A Great Knife: The KA-BAR USMC Mark 2

This is the KA-BAR USMC Mark 2 Combat Knife. Sheriff Jim Wilson BlogAs I’ve said before, I can’t imagine not having a knife in my pocket. And I also can’t imagine being in a woods camp without a good fixed-blade sheath knife. The one you see here is the classic Marine Corps fighting/utility knife from KA-BAR.

With the onset of the Second World War, our Marines were issued the old brass-handled trench knives from WWI. These old knives just weren’t up to the needs of our fighting men. The handles were uncomfortable and the stiletto blades tended to break. In short, most of our fighting men, not just Marines, went to war with personal knives. The Marine Corps set out to do something about the problem and the KA-BAR USMC Mark 2 Combat Knife was the result.

Still manufactured today, the KA-BAR knife features a 7-inch, clip-point blade that is manufactured from carbon steel, and a leather washer handle. Carbon steel is to be preferred in such a knife because of the ease and speed with which the knife can be resharpened. The clip-point blade is about perfect for cutting and slicing, as well as stabbing. It’s a perfect design for keeping camp as well as fighting. I am confident that you could do an inventory of the Sand Box this next week and you would find a large number of KA-BAR’s present and in service.

I find this KA-BAR knife to be a dandy hunting companion, too. I don’t generally carry a sheath knife on me, preferring to just keep a smaller lock-blade in my pocket. But this big KA-BAR rides in my day pack to help with the heavier chores like building an impromptu blind or dealing with large bones while butchering our game. I wasn’t in the Marine Corps or WWII, but I’ll be happy to salute this KA-BAR classic.

Take a gander at these, too:

This entry was posted in Gear, Knives and tagged , , , , , . Bookmark the permalink.

97 Responses to A Great Knife: The KA-BAR USMC Mark 2

  1. Pingback: Fixed Blade Sheaths

  2. Johnny Mac says:

    Sheriff Jim,

    What small lock blade do you keep in your pocket? And what do you think about having a blade as a tertiary self-defense tool?

  3. Pingback: Just About Right | Sheriff Jim Wilson

  4. Oh my goodness! Amazing article dude! Many thanks, However I am encountering issues
    with your RSS. I don’t understand why I cannot subscribe to it. Is there anyone else getting similar RSS issues? Anyone who knows the answer can you kindly respond? Thanx!!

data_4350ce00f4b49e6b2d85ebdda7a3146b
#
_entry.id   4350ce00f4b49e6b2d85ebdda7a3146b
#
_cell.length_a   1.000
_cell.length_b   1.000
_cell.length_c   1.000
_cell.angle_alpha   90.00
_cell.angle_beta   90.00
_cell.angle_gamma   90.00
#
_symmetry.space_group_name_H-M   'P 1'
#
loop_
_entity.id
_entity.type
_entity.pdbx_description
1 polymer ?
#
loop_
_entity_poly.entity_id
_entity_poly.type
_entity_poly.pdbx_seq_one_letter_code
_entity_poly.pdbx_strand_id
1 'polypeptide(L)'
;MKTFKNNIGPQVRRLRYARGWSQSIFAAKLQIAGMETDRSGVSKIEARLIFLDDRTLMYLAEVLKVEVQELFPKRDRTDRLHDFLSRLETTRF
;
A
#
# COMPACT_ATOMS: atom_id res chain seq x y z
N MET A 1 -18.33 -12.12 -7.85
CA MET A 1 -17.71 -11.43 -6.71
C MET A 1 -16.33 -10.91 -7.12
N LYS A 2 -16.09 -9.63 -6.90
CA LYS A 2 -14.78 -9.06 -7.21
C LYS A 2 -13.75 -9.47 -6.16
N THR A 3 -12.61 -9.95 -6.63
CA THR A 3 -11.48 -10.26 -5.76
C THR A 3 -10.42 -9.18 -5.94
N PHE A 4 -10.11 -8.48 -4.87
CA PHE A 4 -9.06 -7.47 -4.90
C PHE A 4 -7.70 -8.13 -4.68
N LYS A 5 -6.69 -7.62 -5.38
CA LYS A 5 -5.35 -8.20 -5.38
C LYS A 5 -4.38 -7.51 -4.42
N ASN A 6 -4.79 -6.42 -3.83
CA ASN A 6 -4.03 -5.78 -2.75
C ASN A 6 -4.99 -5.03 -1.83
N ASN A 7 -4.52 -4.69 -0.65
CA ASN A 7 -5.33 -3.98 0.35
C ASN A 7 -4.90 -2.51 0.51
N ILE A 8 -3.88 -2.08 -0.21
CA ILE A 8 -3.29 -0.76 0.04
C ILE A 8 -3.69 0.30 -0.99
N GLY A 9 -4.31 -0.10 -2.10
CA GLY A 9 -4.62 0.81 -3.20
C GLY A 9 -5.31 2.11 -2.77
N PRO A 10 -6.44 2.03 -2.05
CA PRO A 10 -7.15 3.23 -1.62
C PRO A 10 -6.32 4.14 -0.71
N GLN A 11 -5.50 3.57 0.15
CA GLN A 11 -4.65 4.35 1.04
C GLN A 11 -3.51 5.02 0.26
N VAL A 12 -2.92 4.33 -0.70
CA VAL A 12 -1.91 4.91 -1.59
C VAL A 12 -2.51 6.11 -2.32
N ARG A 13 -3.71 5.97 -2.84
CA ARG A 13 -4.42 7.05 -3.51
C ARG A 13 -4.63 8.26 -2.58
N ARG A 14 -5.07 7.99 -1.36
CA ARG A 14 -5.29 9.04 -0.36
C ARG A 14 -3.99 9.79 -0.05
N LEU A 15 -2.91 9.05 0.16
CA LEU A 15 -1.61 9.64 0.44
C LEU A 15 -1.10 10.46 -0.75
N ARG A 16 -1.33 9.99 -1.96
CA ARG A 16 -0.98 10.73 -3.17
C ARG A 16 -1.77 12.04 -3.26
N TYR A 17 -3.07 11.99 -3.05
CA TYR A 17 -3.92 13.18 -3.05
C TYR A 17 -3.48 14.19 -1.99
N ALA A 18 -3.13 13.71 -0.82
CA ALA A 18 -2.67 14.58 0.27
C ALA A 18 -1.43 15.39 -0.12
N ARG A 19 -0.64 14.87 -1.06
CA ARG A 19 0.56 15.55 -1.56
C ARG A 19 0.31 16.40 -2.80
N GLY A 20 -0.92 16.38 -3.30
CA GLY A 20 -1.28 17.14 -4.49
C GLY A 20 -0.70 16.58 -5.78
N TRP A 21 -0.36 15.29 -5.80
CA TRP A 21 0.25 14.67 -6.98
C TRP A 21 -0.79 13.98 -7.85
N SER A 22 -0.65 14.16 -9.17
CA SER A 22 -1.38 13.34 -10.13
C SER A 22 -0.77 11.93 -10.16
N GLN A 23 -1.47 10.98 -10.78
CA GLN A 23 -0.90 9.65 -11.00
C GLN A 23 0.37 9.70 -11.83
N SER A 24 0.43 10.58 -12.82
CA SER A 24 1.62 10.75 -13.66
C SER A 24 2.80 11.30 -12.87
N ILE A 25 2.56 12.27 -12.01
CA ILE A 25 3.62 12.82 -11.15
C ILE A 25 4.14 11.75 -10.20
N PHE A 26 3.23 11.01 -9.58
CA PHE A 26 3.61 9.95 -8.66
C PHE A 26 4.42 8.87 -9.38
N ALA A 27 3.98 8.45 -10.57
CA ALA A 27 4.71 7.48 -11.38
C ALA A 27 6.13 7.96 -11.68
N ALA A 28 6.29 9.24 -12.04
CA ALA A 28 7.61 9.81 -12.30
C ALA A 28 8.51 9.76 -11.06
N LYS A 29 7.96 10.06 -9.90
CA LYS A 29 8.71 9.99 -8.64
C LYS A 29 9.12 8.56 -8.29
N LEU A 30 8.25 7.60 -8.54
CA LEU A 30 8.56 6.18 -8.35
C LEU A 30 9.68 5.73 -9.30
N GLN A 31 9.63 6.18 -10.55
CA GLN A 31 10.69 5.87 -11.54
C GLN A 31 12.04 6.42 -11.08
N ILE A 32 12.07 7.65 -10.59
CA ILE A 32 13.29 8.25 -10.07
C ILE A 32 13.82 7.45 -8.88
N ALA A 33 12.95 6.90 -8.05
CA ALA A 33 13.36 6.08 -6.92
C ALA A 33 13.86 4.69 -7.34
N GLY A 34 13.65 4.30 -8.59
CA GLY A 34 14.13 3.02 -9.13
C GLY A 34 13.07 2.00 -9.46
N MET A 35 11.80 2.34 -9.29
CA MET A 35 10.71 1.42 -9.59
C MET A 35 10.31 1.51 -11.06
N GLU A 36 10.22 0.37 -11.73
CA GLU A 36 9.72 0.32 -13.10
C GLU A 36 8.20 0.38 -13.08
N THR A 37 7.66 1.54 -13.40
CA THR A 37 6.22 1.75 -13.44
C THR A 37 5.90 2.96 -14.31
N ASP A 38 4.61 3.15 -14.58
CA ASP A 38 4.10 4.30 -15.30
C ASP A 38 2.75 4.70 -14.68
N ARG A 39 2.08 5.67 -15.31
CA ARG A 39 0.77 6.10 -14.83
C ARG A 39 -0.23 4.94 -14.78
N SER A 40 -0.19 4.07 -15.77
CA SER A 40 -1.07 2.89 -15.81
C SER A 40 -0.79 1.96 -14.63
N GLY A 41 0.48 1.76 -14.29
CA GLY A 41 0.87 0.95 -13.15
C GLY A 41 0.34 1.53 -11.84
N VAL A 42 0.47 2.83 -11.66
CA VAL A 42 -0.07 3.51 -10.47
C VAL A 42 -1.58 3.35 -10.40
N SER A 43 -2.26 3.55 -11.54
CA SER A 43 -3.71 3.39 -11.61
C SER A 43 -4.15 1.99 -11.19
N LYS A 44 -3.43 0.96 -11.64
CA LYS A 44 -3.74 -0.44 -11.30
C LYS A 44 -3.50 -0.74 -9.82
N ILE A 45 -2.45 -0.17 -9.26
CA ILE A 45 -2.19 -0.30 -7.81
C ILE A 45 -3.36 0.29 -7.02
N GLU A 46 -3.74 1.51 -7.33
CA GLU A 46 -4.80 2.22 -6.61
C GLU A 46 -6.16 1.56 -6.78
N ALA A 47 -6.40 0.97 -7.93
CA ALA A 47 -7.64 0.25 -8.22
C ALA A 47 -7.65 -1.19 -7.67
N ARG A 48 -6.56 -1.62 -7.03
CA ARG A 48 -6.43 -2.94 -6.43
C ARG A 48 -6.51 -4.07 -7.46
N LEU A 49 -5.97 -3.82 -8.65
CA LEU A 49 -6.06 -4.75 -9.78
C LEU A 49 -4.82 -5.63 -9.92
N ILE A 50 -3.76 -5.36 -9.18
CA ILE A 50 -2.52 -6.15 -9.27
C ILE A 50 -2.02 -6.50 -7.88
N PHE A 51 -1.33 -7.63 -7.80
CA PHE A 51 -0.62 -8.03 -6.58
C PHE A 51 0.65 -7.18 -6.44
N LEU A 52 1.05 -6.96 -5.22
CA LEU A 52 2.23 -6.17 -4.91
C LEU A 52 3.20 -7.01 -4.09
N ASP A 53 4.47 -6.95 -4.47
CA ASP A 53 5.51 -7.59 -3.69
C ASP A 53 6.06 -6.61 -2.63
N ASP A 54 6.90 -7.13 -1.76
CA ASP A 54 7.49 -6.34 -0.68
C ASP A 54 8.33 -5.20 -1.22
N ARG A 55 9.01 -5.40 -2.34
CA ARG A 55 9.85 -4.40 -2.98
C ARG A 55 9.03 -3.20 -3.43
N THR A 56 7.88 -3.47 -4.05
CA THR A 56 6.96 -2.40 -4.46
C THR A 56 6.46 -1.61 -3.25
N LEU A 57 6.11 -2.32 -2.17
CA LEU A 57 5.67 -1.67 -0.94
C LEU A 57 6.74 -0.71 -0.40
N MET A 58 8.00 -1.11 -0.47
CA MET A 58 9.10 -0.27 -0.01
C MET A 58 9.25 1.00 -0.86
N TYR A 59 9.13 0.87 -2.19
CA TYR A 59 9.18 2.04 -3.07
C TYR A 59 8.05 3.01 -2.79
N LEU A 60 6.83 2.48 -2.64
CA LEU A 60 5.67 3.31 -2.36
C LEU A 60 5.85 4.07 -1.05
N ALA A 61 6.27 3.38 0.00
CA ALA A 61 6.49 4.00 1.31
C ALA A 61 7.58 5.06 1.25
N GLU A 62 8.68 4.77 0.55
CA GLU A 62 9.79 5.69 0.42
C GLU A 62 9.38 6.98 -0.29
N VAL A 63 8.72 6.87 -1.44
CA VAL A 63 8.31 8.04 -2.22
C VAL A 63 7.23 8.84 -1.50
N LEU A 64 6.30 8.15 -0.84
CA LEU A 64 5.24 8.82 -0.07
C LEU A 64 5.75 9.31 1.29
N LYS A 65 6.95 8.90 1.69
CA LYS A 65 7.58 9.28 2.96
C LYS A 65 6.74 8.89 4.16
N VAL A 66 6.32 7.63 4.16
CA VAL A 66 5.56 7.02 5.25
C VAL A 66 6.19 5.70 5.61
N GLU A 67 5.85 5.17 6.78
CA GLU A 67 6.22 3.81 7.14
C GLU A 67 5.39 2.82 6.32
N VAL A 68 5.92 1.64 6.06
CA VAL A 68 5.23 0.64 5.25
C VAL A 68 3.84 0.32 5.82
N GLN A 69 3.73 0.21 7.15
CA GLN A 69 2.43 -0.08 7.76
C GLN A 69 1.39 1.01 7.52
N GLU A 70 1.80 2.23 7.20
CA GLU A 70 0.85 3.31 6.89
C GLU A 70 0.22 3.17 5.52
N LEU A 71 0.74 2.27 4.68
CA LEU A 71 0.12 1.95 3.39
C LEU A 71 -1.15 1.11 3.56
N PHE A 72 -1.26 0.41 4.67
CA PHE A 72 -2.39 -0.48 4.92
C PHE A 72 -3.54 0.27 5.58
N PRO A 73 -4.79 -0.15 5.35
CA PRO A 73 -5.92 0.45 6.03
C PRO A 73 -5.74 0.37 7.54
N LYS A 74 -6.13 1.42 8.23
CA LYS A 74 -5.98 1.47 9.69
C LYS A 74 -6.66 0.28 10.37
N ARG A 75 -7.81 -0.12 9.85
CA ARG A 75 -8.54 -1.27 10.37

5. Steve Westbrook says:

    I’ve got one that has a documented history from the South Pacific circa 1944.

  6. Lorenzo says:

    An impressive share! I have just forwarded this onto a co-worker who was conducting a little research on this.

    And he in fact ordered me dinner due to the fact that I found it for him…
    lol. So let me reword this…. Thank YOU for the meal!!
    But yeah, thanks for spending time to discuss this issue here on your site.

  7. Elliot says:

    I blog quite often and I seriously appreciate your information. This
    great article has really peaked my interest. I am going to book mark your blog and
    keep checking for new information about once per week.

    I subscribed to your Feed too.

  8. Valentin says:

    Hello colleagues, how is everything, and what you
    would like to say regarding this paragraph, in my view
    its in fact remarkable designed for me.

  9. Millard says:

    Hi there it’s me, I am also visiting this web site daily,
    this site is truly pleasant and the visitors are in fact sharing
    nice thoughts.

  10. Adrianna says:

    always i used to read smaller content which also clear their motive, and that is also happening with this
    paragraph which I am reading at this time.

Leave a Reply

Your email address will not be published. Required fields are marked *

This site uses Akismet to reduce spam. Learn how your comment data is processed.